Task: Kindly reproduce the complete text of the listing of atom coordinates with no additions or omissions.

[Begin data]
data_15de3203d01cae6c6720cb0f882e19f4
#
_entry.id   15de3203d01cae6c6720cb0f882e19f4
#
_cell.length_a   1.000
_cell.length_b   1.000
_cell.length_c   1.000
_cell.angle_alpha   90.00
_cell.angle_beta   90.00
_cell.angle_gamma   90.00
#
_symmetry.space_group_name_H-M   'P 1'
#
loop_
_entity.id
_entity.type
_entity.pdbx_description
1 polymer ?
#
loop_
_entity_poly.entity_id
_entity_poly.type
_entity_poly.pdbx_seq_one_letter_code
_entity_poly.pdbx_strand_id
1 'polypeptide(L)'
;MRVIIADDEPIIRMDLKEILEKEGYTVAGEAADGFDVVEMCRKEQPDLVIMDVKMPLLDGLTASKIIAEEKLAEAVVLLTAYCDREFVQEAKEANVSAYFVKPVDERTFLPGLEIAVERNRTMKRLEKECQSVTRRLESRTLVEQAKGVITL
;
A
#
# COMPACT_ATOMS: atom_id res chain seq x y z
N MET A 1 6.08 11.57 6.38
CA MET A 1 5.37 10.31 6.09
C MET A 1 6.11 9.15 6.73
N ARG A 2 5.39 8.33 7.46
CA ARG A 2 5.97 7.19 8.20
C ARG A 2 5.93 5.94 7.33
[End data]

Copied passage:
data_15de3203d01cae6c6720cb0f882e19f4
#
_entry.id   15de3203d01cae6c6720cb0f882e19f4
#
_cell.length_a   1.000
_cell.length_b   1.000
_cell.length_c   1.000
_cell.angle_alpha   90.00
_cell.angle_beta   90.00
_cell.angle_gamma   90.00
#
_symmetry.space_group_name_H-M   'P 1'
#
loop_
_entity.id
_entity.type
_entity.pdbx_description
1 polymer ?
#
loop_
_entity_poly.entity_id
_entity_poly.type
_entity_poly.pdbx_seq_one_letter_code
_entity_poly.pdbx_strand_id
1 'polypeptide(L)'
;MRVIIADDEPIIRMDLKEILEKEGYTVAGEAADGFDVVEMCRKEQPDLVIMDVKMPLLDGLTASKIIAEEKLAEAVVLLTAYCDREFVQEAKEANVSAYFVKPVDERTFLPGLEIAVERNRTMKRLEKECQSVTRRLESRTLVEQAKGVITL
;
A
#
# COMPACT_ATOMS: atom_id res chain seq x y z
N MET A 1 6.08 11.57 6.38
CA MET A 1 5.37 10.31 6.09
C MET A 1 6.11 9.15 6.73
N ARG A 2 5.39 8.33 7.46
CA ARG A 2 5.97 7.19 8.20
C ARG A 2 5.93 5.94 7.33